Building subprojects (Re: envy for "Writing Go Packages")

Graham Fawcett fawcett at
Wed May 12 11:37:20 PDT 2010

On Thu, 06 May 2010 16:01:49 -0700, Walter Bright wrote:

> Graham Fawcett wrote:
>> Simple and well conceived! I would like this for D please (and am
>> willing to help :)).
> Any help in this direction will be most appreciated.

I'm slowly working on a proposal, trying to incorporate the feedback
we've received on this thread. I've got a few specific questions for
the group.

(For clarity's sake, I'll refer to downloadable, third-party packages
as "subprojects" here, so as not to overload terms like library,
module and package. It's not a great name, but it's unambiguous.)

Let's say I want to use a subproject in my application: let's take
sybrandy's new logging module as an example. Assume I have tool
support for declaring my app's dependency on his subproject, and for
downloading and storing his source files.

It seems to me that a decent tool should not only download the
subproject's source, but also compile it into a static library. It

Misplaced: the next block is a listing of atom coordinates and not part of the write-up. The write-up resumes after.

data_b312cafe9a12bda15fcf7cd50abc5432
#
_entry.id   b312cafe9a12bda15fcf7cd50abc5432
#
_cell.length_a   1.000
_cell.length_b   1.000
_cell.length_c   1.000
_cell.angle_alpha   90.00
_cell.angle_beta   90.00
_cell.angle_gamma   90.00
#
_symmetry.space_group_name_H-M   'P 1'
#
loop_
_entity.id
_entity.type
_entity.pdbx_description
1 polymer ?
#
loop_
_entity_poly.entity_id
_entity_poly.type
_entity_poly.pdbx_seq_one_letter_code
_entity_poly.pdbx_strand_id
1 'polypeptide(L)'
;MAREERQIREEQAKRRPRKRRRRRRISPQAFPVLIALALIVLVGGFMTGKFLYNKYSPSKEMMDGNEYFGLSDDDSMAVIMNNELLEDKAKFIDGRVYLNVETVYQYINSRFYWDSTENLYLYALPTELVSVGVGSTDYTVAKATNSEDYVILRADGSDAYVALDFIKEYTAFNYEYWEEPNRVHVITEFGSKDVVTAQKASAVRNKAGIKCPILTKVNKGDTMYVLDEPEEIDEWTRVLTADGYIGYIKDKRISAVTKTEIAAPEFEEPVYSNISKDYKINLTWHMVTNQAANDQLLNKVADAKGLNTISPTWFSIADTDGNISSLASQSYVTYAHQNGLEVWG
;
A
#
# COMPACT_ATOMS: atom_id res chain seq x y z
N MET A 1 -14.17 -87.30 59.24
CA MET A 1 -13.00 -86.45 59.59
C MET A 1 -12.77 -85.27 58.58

should also inform my app's build process, stating what compiler and
linker flags I need in order to build and link my app against the

Do you agree that precompiling a subproject is a desirable feature?

If so, what's the minimum harnessing we can impose upon a subproject
writer, to make their library compilable by an automated tool?

We could require, e.g., that the subproject author maintain a Makefile
with a 'd-preinstall target, which compiles the package into an
installable form (perhaps copying the libfile, along with a link to
the root of the sources, into an $INSTALL_TARGET directory). The
installer would then finish the installation process.

An alternative to 'make d-preinstall' would be a more D-specific
package descriptor, like Haskell's ".cabal" descriptors, which tell
the installer what the package contains, and how to build and install
it. The 'descriptor' approach puts a bigger burden on the design of
the install-tool, and loses some flexibility compared with the 'make'
approach; but lost flexibility isn't necessarily bad.

Given the host of ways that people organize their own code, I don't
think we can expect an automated tool to guess the layout and
compilation instructions for any arbitrary subproject. I think we
either need source layout conventions, or we need a demarcation point
like 'make d-preinstall'. 

Or, what else? Any thoughts? 


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